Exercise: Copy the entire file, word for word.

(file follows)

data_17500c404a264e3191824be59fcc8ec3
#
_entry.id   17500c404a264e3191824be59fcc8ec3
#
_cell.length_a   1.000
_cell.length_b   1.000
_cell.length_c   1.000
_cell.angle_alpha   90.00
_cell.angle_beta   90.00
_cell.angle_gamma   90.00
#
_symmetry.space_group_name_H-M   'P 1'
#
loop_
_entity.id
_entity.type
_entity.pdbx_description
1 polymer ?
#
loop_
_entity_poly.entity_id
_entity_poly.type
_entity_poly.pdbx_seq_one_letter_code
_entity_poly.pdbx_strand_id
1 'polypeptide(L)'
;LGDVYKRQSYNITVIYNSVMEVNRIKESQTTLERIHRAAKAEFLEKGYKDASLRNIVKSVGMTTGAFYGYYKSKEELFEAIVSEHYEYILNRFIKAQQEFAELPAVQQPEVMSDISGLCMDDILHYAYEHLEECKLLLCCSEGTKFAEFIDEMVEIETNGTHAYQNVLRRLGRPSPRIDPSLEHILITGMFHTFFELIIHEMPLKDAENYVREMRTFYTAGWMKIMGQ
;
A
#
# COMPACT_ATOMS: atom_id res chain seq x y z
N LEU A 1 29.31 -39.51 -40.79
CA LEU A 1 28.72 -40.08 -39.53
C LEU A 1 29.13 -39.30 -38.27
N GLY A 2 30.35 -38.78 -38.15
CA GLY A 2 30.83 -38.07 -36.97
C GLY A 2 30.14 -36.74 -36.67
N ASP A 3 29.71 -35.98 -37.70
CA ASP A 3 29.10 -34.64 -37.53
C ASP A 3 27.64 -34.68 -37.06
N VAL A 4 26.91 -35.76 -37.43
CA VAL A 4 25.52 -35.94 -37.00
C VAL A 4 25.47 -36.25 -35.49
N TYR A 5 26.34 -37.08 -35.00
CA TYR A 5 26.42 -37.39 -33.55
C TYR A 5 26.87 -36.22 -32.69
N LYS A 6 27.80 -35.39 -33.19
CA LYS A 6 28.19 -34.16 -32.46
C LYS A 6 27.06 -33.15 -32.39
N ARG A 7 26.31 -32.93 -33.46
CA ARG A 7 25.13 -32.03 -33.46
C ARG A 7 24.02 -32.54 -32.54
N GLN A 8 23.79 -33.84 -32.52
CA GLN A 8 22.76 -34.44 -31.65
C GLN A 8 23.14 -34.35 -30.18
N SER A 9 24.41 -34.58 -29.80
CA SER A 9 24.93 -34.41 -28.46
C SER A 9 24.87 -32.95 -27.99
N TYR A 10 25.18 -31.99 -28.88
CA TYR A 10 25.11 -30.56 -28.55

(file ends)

data_17500c404a264e3191824be59fcc8ec3
#
_entry.id   17500c404a264e3191824be59fcc8ec3
#
_cell.length_a   1.000
_cell.length_b   1.000
_cell.length_c   1.000
_cell.angle_alpha   90.00
_cell.angle_beta   90.00
_cell.angle_gamma   90.00
#
_symmetry.space_group_name_H-M   'P 1'
#
loop_
_entity.id
_entity.type
_entity.pdbx_description
1 polymer ?
#
loop_
_entity_poly.entity_id
_entity_poly.type
_entity_poly.pdbx_seq_one_letter_code
_entity_poly.pdbx_strand_id
1 'polypeptide(L)'
;LGDVYKRQSYNITVIYNSVMEVNRIKESQTTLERIHRAAKAEFLEKGYKDASLRNIVKSVGMTTGAFYGYYKSKEELFEAIVSEHYEYILNRFIKAQQEFAELPAVQQPEVMSDISGLCMDDILHYAYEHLEECKLLLCCSEGTKFAEFIDEMVEIETNGTHAYQNVLRRLGRPSPRIDPSLEHILITGMFHTFFELIIHEMPLKDAENYVREMRTFYTAGWMKIMGQ
;
A
#
# COMPACT_ATOMS: atom_id res chain seq x y z
N LEU A 1 29.31 -39.51 -40.79
CA LEU A 1 28.72 -40.08 -39.53
C LEU A 1 29.13 -39.30 -38.27
N GLY A 2 30.35 -38.78 -38.15
CA GLY A 2 30.83 -38.07 -36.97
C GLY A 2 30.14 -36.74 -36.67
N ASP A 3 29.71 -35.98 -37.70
CA ASP A 3 29.10 -34.64 -37.53
C ASP A 3 27.64 -34.68 -37.06
N VAL A 4 26.91 -35.76 -37.43
CA VAL A 4 25.52 -35.94 -37.00
C VAL A 4 25.47 -36.25 -35.49
N TYR A 5 26.34 -37.08 -35.00
CA TYR A 5 26.42 -37.39 -33.55
C TYR A 5 26.87 -36.22 -32.69
N LYS A 6 27.80 -35.39 -33.19
CA LYS A 6 28.19 -34.16 -32.46
C LYS A 6 27.06 -33.15 -32.39
N ARG A 7 26.31 -32.93 -33.46
CA ARG A 7 25.13 -32.03 -33.46
C ARG A 7 24.02 -32.54 -32.54
N GLN A 8 23.79 -33.84 -32.52
CA GLN A 8 22.76 -34.44 -31.65
C GLN A 8 23.14 -34.35 -30.18
N SER A 9 24.41 -34.58 -29.80
CA SER A 9 24.93 -34.41 -28.46
C SER A 9 24.87 -32.95 -27.99
N TYR A 10 25.18 -31.99 -28.88
CA TYR A 10 25.11 -30.56 -28.55